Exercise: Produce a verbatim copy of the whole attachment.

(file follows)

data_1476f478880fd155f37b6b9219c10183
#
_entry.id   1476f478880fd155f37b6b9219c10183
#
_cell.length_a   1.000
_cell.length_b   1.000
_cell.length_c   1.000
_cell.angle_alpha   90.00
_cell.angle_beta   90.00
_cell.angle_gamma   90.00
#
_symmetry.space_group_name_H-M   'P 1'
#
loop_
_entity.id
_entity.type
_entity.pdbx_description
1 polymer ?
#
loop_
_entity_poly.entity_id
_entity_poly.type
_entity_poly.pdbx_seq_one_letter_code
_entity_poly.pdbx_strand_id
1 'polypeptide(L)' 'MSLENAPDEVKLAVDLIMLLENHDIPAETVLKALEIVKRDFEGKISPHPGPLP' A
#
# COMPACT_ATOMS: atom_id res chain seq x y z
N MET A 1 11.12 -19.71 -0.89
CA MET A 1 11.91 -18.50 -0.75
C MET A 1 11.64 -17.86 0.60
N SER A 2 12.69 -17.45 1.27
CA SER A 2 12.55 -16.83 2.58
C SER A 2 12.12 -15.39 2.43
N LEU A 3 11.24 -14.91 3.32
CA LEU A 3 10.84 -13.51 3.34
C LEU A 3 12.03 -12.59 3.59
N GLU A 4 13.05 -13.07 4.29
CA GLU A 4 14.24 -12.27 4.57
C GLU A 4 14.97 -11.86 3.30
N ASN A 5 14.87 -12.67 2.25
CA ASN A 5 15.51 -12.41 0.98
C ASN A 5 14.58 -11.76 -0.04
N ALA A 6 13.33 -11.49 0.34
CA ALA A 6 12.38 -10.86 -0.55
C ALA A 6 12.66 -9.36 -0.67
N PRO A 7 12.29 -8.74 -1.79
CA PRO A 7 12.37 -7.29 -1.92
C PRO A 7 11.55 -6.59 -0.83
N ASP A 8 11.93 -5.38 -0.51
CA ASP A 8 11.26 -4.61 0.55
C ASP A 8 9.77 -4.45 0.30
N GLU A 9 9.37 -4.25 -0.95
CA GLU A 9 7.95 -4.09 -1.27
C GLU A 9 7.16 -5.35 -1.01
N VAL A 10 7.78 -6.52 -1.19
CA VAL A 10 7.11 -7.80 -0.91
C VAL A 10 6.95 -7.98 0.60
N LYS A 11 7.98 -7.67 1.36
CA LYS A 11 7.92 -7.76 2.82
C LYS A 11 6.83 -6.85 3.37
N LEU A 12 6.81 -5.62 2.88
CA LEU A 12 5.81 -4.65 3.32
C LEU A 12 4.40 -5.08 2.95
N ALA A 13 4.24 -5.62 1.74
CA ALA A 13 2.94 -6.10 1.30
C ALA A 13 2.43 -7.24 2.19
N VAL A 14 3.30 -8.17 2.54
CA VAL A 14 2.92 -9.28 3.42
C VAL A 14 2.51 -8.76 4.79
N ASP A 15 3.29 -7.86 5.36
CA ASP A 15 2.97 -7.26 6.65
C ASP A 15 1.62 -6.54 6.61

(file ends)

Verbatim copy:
data_1476f478880fd155f37b6b9219c10183
#
_entry.id   1476f478880fd155f37b6b9219c10183
#
_cell.length_a   1.000
_cell.length_b   1.000
_cell.length_c   1.000
_cell.angle_alpha   90.00
_cell.angle_beta   90.00
_cell.angle_gamma   90.00
#
_symmetry.space_group_name_H-M   'P 1'
#
loop_
_entity.id
_entity.type
_entity.pdbx_description
1 polymer ?
#
loop_
_entity_poly.entity_id
_entity_poly.type
_entity_poly.pdbx_seq_one_letter_code
_entity_poly.pdbx_strand_id
1 'polypeptide(L)' 'MSLENAPDEVKLAVDLIMLLENHDIPAETVLKALEIVKRDFEGKISPHPGPLP' A
#
# COMPACT_ATOMS: atom_id res chain seq x y z
N MET A 1 11.12 -19.71 -0.89
CA MET A 1 11.91 -18.50 -0.75
C MET A 1 11.64 -17.86 0.60
N SER A 2 12.69 -17.45 1.27
CA SER A 2 12.55 -16.83 2.58
C SER A 2 12.12 -15.39 2.43
N LEU A 3 11.24 -14.91 3.32
CA LEU A 3 10.84 -13.51 3.34
C LEU A 3 12.03 -12.59 3.59
N GLU A 4 13.05 -13.07 4.29
CA GLU A 4 14.24 -12.27 4.57
C GLU A 4 14.97 -11.86 3.30
N ASN A 5 14.87 -12.67 2.25
CA ASN A 5 15.51 -12.41 0.98
C ASN A 5 14.58 -11.76 -0.04
N ALA A 6 13.33 -11.49 0.34
CA ALA A 6 12.38 -10.86 -0.55
C ALA A 6 12.66 -9.36 -0.67
N PRO A 7 12.29 -8.74 -1.79
CA PRO A 7 12.37 -7.29 -1.92
C PRO A 7 11.55 -6.59 -0.83
N ASP A 8 11.93 -5.38 -0.51
CA ASP A 8 11.26 -4.61 0.55
C ASP A 8 9.77 -4.45 0.30
N GLU A 9 9.37 -4.25 -0.95
CA GLU A 9 7.95 -4.09 -1.27
C GLU A 9 7.16 -5.35 -1.01
N VAL A 10 7.78 -6.52 -1.19
CA VAL A 10 7.11 -7.80 -0.91
C VAL A 10 6.95 -7.98 0.60
N LYS A 11 7.98 -7.67 1.36
CA LYS A 11 7.92 -7.76 2.82
C LYS A 11 6.83 -6.85 3.37
N LEU A 12 6.81 -5.62 2.88
CA LEU A 12 5.81 -4.65 3.32
C LEU A 12 4.40 -5.08 2.95
N ALA A 13 4.24 -5.62 1.74
CA ALA A 13 2.94 -6.10 1.30
C ALA A 13 2.43 -7.24 2.19
N VAL A 14 3.30 -8.17 2.54
CA VAL A 14 2.92 -9.28 3.42
C VAL A 14 2.51 -8.76 4.79
N ASP A 15 3.29 -7.86 5.36
CA ASP A 15 2.97 -7.26 6.65
C ASP A 15 1.62 -6.54 6.61